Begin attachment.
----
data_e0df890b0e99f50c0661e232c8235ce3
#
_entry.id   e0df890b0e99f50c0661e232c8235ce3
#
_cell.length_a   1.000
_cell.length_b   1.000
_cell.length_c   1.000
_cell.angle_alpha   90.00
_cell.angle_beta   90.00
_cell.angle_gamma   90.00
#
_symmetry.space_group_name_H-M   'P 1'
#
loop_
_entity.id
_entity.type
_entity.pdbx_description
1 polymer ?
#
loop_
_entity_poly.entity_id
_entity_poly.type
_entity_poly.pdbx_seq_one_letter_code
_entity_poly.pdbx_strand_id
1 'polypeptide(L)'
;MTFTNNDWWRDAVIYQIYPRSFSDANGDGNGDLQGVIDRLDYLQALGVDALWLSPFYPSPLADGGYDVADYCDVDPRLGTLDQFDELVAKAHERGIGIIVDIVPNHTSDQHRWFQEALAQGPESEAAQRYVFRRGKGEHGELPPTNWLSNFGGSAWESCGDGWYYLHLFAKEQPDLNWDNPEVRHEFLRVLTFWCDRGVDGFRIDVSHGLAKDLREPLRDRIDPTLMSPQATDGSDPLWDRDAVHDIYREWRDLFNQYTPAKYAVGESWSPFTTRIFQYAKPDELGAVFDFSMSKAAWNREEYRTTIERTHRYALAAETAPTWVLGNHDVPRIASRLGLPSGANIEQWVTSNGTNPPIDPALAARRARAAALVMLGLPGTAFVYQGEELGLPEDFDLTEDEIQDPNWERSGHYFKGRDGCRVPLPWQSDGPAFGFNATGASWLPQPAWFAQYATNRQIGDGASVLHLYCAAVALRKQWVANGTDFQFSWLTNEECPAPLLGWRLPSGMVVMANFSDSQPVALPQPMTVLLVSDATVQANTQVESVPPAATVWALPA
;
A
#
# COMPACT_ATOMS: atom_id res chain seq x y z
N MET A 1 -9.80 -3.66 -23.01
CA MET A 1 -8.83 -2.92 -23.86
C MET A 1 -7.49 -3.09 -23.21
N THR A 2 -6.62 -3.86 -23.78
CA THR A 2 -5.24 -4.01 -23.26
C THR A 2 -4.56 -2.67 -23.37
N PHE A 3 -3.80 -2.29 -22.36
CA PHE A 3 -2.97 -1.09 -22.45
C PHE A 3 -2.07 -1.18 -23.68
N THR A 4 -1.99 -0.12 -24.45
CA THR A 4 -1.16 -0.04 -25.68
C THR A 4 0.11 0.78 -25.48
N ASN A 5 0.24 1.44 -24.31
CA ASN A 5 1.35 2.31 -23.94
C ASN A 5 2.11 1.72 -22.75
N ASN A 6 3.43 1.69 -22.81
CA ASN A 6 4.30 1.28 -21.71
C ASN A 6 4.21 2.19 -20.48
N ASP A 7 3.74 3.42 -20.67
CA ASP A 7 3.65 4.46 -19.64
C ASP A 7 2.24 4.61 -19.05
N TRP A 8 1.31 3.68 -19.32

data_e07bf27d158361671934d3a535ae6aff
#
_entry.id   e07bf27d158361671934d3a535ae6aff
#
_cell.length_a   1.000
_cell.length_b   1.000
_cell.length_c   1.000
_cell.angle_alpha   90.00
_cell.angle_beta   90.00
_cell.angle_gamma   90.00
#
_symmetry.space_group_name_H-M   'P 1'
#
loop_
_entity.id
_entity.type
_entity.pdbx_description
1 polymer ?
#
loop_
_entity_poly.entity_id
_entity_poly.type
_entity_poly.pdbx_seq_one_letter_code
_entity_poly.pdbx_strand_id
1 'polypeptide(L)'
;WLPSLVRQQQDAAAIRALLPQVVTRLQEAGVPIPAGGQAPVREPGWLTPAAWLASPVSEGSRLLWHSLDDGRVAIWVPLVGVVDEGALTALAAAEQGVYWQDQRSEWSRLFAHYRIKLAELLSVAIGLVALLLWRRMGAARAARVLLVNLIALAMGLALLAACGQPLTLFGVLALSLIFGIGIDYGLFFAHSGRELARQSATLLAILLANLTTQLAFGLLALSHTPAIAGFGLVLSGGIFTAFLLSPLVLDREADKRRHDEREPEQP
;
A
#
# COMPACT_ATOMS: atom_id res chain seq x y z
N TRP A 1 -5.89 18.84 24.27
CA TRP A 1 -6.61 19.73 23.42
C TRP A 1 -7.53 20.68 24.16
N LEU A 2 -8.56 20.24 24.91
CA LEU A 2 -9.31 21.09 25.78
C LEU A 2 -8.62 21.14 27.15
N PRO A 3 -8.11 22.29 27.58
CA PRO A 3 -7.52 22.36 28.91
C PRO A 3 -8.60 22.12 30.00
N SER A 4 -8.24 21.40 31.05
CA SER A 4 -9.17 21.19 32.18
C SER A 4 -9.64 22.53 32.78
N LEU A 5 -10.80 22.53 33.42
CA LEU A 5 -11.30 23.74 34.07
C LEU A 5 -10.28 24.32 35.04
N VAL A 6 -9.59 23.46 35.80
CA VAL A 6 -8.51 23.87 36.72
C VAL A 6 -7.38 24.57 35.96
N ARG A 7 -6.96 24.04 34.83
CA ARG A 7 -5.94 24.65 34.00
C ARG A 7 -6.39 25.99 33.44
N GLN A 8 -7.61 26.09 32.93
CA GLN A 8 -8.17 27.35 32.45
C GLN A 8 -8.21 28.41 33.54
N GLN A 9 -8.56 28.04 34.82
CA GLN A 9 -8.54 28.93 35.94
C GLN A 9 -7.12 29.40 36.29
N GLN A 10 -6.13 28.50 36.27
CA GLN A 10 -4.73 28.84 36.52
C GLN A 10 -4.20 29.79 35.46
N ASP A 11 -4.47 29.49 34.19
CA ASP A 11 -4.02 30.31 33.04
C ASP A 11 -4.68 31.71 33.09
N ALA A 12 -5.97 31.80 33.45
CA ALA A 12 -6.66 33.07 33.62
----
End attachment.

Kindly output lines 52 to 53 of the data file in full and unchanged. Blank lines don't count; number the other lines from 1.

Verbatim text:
N TRP A 8 1.31 3.68 -19.32

data_e07bf27d158361671934d3a535ae6aff